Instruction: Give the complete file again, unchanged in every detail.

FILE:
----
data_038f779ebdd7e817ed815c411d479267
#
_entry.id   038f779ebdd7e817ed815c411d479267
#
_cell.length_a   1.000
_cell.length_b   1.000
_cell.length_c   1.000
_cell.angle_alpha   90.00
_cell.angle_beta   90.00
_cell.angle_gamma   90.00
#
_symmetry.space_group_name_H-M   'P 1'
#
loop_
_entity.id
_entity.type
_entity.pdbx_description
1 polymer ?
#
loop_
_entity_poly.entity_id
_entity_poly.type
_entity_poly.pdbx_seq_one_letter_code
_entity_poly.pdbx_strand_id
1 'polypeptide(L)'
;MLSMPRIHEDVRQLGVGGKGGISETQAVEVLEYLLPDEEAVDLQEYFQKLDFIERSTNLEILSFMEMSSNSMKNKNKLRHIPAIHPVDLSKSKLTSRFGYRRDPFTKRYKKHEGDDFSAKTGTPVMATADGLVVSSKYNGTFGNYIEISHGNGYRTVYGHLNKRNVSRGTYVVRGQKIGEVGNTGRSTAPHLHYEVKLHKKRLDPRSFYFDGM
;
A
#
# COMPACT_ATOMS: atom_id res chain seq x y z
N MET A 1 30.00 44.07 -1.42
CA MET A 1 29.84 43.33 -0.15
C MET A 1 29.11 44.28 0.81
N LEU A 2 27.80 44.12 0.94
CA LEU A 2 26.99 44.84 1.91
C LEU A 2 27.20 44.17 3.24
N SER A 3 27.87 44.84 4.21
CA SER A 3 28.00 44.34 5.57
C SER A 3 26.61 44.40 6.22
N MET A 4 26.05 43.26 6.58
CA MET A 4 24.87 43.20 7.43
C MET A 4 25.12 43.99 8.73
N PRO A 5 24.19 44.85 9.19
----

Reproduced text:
data_038f779ebdd7e817ed815c411d479267
#
_entry.id   038f779ebdd7e817ed815c411d479267
#
_cell.length_a   1.000
_cell.length_b   1.000
_cell.length_c   1.000
_cell.angle_alpha   90.00
_cell.angle_beta   90.00
_cell.angle_gamma   90.00
#
_symmetry.space_group_name_H-M   'P 1'
#
loop_
_entity.id
_entity.type
_entity.pdbx_description
1 polymer ?
#
loop_
_entity_poly.entity_id
_entity_poly.type
_entity_poly.pdbx_seq_one_letter_code
_entity_poly.pdbx_strand_id
1 'polypeptide(L)'
;MLSMPRIHEDVRQLGVGGKGGISETQAVEVLEYLLPDEEAVDLQEYFQKLDFIERSTNLEILSFMEMSSNSMKNKNKLRHIPAIHPVDLSKSKLTSRFGYRRDPFTKRYKKHEGDDFSAKTGTPVMATADGLVVSSKYNGTFGNYIEISHGNGYRTVYGHLNKRNVSRGTYVVRGQKIGEVGNTGRSTAPHLHYEVKLHKKRLDPRSFYFDGM
;
A
#
# COMPACT_ATOMS: atom_id res chain seq x y z
N MET A 1 30.00 44.07 -1.42
CA MET A 1 29.84 43.33 -0.15
C MET A 1 29.11 44.28 0.81
N LEU A 2 27.80 44.12 0.94
CA LEU A 2 26.99 44.84 1.91
C LEU A 2 27.20 44.17 3.24
N SER A 3 27.87 44.84 4.21
CA SER A 3 28.00 44.34 5.57
C SER A 3 26.61 44.40 6.22
N MET A 4 26.05 43.26 6.58
CA MET A 4 24.87 43.20 7.43
C MET A 4 25.12 43.99 8.73
N PRO A 5 24.19 44.85 9.19